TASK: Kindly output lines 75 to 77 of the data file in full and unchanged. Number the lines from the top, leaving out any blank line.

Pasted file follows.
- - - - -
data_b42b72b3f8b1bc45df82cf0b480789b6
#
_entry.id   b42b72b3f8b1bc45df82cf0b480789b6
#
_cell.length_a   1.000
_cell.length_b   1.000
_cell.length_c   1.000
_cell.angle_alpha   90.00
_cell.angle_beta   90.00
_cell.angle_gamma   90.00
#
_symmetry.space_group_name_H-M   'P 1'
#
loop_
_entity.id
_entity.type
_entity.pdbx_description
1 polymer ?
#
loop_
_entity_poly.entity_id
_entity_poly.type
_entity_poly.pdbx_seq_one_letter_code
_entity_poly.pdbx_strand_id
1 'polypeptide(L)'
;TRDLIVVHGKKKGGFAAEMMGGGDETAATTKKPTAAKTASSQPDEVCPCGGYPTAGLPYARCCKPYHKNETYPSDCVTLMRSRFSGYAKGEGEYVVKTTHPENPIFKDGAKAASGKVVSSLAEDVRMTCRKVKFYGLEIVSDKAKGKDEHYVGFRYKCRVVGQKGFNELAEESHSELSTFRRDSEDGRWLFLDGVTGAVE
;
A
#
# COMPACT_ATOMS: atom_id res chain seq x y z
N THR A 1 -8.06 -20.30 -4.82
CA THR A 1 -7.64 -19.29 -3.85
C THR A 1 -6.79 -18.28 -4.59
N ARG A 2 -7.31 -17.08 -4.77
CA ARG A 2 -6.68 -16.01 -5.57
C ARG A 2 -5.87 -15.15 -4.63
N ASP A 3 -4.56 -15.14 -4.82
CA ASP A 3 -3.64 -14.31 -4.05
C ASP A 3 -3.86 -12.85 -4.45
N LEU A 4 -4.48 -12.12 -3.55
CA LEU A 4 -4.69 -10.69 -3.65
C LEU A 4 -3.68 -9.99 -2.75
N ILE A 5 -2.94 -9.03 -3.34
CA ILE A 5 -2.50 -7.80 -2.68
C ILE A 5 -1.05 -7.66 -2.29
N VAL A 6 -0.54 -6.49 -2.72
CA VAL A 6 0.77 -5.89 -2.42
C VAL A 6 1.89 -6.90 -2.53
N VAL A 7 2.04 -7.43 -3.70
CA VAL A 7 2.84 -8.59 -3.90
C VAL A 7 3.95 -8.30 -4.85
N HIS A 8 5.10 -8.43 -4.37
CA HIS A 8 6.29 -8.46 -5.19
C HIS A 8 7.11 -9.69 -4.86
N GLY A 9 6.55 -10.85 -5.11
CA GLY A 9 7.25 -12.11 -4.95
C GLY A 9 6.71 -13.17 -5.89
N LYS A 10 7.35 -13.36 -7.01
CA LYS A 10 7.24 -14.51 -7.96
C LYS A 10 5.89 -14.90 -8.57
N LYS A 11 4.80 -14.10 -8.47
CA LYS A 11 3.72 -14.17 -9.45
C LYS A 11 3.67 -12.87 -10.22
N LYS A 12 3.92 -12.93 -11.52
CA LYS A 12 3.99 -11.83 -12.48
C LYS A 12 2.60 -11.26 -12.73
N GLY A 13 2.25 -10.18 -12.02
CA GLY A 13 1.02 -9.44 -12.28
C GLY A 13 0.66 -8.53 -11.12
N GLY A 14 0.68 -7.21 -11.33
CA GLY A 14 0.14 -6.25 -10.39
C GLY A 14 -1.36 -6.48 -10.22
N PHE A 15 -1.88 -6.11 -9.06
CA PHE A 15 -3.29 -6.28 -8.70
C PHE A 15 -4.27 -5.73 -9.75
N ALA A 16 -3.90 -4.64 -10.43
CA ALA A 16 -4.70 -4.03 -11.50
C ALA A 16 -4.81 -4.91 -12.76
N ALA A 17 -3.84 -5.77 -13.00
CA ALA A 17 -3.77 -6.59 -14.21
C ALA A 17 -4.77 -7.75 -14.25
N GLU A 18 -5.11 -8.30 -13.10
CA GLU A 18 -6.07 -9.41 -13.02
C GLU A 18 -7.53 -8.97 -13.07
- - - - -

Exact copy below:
C PHE A 15 -4.27 -5.73 -9.75
N ALA A 16 -3.90 -4.64 -10.43
CA ALA A 16 -4.70 -4.03 -11.50